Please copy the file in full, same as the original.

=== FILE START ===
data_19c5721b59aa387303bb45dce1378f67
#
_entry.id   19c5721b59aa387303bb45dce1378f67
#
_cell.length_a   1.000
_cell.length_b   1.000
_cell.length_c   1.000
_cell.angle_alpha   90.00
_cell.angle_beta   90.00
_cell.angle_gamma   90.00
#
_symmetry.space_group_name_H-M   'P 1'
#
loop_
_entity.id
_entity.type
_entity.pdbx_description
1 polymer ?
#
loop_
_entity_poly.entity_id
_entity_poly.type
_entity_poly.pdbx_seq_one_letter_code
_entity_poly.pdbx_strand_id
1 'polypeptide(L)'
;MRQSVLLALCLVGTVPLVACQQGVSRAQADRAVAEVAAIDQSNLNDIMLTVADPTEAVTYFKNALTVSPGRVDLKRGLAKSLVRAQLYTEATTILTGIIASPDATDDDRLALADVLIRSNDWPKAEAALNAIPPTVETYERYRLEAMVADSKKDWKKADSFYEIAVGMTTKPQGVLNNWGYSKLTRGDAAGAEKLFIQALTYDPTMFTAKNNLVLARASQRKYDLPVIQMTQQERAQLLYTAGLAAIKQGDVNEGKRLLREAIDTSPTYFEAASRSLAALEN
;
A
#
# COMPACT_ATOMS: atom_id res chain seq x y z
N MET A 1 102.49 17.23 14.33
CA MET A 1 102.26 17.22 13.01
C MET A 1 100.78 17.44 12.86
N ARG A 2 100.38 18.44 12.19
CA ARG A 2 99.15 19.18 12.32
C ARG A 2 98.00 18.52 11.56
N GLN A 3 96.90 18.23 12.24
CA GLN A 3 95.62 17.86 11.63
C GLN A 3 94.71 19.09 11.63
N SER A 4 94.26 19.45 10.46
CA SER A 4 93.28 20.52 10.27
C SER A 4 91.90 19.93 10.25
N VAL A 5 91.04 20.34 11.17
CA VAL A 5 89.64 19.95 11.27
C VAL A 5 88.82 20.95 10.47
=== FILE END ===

data_19c5721b59aa387303bb45dce1378f67
#
_entry.id   19c5721b59aa387303bb45dce1378f67
#
_cell.length_a   1.000
_cell.length_b   1.000
_cell.length_c   1.000
_cell.angle_alpha   90.00
_cell.angle_beta   90.00
_cell.angle_gamma   90.00
#
_symmetry.space_group_name_H-M   'P 1'
#
loop_
_entity.id
_entity.type
_entity.pdbx_description
1 polymer ?
#
loop_
_entity_poly.entity_id
_entity_poly.type
_entity_poly.pdbx_seq_one_letter_code
_entity_poly.pdbx_strand_id
1 'polypeptide(L)'
;MRQSVLLALCLVGTVPLVACQQGVSRAQADRAVAEVAAIDQSNLNDIMLTVADPTEAVTYFKNALTVSPGRVDLKRGLAKSLVRAQLYTEATTILTGIIASPDATDDDRLALADVLIRSNDWPKAEAALNAIPPTVETYERYRLEAMVADSKKDWKKADSFYEIAVGMTTKPQGVLNNWGYSKLTRGDAAGAEKLFIQALTYDPTMFTAKNNLVLARASQRKYDLPVIQMTQQERAQLLYTAGLAAIKQGDVNEGKRLLREAIDTSPTYFEAASRSLAALEN
;
A
#
# COMPACT_ATOMS: atom_id res chain seq x y z
N MET A 1 102.49 17.23 14.33
CA MET A 1 102.26 17.22 13.01
C MET A 1 100.78 17.44 12.86
N ARG A 2 100.38 18.44 12.19
CA ARG A 2 99.15 19.18 12.32
C ARG A 2 98.00 18.52 11.56
N GLN A 3 96.90 18.23 12.24
CA GLN A 3 95.62 17.86 11.63
C GLN A 3 94.71 19.09 11.63
N SER A 4 94.26 19.45 10.46
CA SER A 4 93.28 20.52 10.27
C SER A 4 91.90 19.93 10.25
N VAL A 5 91.04 20.34 11.17
CA VAL A 5 89.64 19.95 11.27
C VAL A 5 88.82 20.95 10.47